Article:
Focus on the benefits. Which benefits scream “Buy Me”? Why is this home different and better than similarly priced homes? The popular neighborhood, the home’s architectural style, remodeling potential, a gorgeous front yard, or perhaps a spacious backyard with a pool?
Consider a cozy home nestled in colorful foliage on popular Elm Street. A good slogan might be, “Find Your Nook on Elm Street.”
Or, a Smart Home powered by Artificial Intelligence with the latest computer-controlled gadgets could use a slogan like, “Embrace Your Future.”
A luxurious home underpriced for a fast sale could use a slogan like, “Your Gateway to a Richer Life.”
Call to Action
The Call to Action encourages buyers to buy now.
Start with a verb and incorporate a benefit or a “What’s in it for me?” Here’s the formula:
Call to Action = Verb + What’s in it for Me
Click Here to see a virtual tour of this unique home.
Call Today to view this enchanting home.
Contact Us Now to see the [Insert Slogan].
Call Now, as the [Insert Slogan] may not be available for long.
Make an Appointment Today to see this [Insert Slogan].
Remember to include the different ways to contact you in your ads. Include cell number, work number, physical address, email address, etc. at the very end of the ad after your Call to Action.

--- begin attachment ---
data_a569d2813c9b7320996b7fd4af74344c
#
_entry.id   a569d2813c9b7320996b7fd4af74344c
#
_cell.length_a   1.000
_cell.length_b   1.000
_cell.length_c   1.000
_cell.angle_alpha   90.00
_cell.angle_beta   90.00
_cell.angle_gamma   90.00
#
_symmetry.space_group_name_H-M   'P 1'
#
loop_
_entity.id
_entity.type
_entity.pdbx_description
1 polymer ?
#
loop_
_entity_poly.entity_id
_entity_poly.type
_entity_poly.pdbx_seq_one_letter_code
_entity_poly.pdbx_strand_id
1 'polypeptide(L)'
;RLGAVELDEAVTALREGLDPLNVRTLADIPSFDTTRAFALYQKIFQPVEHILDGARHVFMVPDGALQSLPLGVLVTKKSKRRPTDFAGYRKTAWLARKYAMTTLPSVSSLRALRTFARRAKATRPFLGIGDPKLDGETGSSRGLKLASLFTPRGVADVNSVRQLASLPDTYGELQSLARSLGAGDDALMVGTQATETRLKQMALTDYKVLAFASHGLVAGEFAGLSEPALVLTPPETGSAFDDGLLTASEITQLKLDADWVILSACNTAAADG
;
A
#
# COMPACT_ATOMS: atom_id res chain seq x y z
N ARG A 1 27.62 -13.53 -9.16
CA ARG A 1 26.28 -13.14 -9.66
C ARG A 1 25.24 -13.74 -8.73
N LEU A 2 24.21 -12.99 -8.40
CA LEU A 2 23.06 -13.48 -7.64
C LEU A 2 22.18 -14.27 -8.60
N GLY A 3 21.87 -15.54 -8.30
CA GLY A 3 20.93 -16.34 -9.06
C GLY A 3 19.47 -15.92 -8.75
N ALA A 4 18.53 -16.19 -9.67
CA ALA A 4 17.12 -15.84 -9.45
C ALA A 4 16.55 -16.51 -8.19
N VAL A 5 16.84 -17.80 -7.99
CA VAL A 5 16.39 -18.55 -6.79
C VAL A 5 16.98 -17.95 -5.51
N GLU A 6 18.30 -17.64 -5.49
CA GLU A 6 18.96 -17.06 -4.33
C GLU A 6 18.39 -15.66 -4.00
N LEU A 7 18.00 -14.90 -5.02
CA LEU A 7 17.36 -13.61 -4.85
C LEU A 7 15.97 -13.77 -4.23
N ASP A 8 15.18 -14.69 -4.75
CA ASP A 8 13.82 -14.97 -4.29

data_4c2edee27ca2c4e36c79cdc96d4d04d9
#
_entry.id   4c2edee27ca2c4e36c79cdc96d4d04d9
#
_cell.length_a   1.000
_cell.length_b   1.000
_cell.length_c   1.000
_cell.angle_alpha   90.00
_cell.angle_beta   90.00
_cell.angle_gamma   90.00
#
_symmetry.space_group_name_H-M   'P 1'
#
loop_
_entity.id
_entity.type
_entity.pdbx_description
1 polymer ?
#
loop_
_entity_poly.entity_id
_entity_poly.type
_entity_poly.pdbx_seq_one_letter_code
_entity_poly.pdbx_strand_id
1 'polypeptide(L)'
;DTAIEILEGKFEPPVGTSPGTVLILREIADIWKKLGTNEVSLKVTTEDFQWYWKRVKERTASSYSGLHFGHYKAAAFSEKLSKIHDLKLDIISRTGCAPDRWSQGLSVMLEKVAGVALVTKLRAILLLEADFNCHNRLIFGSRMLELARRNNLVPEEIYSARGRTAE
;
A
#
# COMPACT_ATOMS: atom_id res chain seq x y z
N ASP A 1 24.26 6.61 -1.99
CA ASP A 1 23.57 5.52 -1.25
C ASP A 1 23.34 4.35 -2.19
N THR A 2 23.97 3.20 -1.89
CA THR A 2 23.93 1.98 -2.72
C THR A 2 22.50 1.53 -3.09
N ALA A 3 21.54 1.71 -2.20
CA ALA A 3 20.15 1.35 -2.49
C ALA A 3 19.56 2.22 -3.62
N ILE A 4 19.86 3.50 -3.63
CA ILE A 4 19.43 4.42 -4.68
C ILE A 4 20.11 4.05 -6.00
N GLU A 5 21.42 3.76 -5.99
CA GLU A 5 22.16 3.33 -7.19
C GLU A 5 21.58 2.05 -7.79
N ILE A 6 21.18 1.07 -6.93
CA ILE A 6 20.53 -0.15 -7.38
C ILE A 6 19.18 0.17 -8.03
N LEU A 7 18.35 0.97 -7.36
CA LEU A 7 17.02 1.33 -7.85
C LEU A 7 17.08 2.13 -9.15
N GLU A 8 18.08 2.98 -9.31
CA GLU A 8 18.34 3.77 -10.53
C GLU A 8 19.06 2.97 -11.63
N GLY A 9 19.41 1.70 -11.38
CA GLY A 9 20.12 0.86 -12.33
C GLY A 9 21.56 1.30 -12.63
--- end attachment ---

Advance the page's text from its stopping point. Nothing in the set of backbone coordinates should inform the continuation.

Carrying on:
All of the steps mentioned above need descriptive words to invoke a positive buyer reaction. Here’s a list of descriptive words to use in your ads:
Always use positive words in your ads. Instead of “Old,” try “Charming.” Instead of “Small,” try “Cozy.” If a home needs work, try “Needs Some TLC.”
Always emphasize the property’s best features.
In conclusion, these tips for writing effective real estate ads must always be honest. Don’t overhype or oversell. Buyers see enough ads to know what’s real and what’s a blatant exaggeration. Never lie. Your professional reputation depends upon truth in advertising.
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Joe Nickelson is a real estate professional dedicated to helping home buyers and sellers achieve their real estate dreams, and helping real estate agents stop using the sometimes-vicious tactics that weigh on their consciences. He believes that the Smart Agents books will, quite literally, change people’s lives for the better. Check out his full bio here!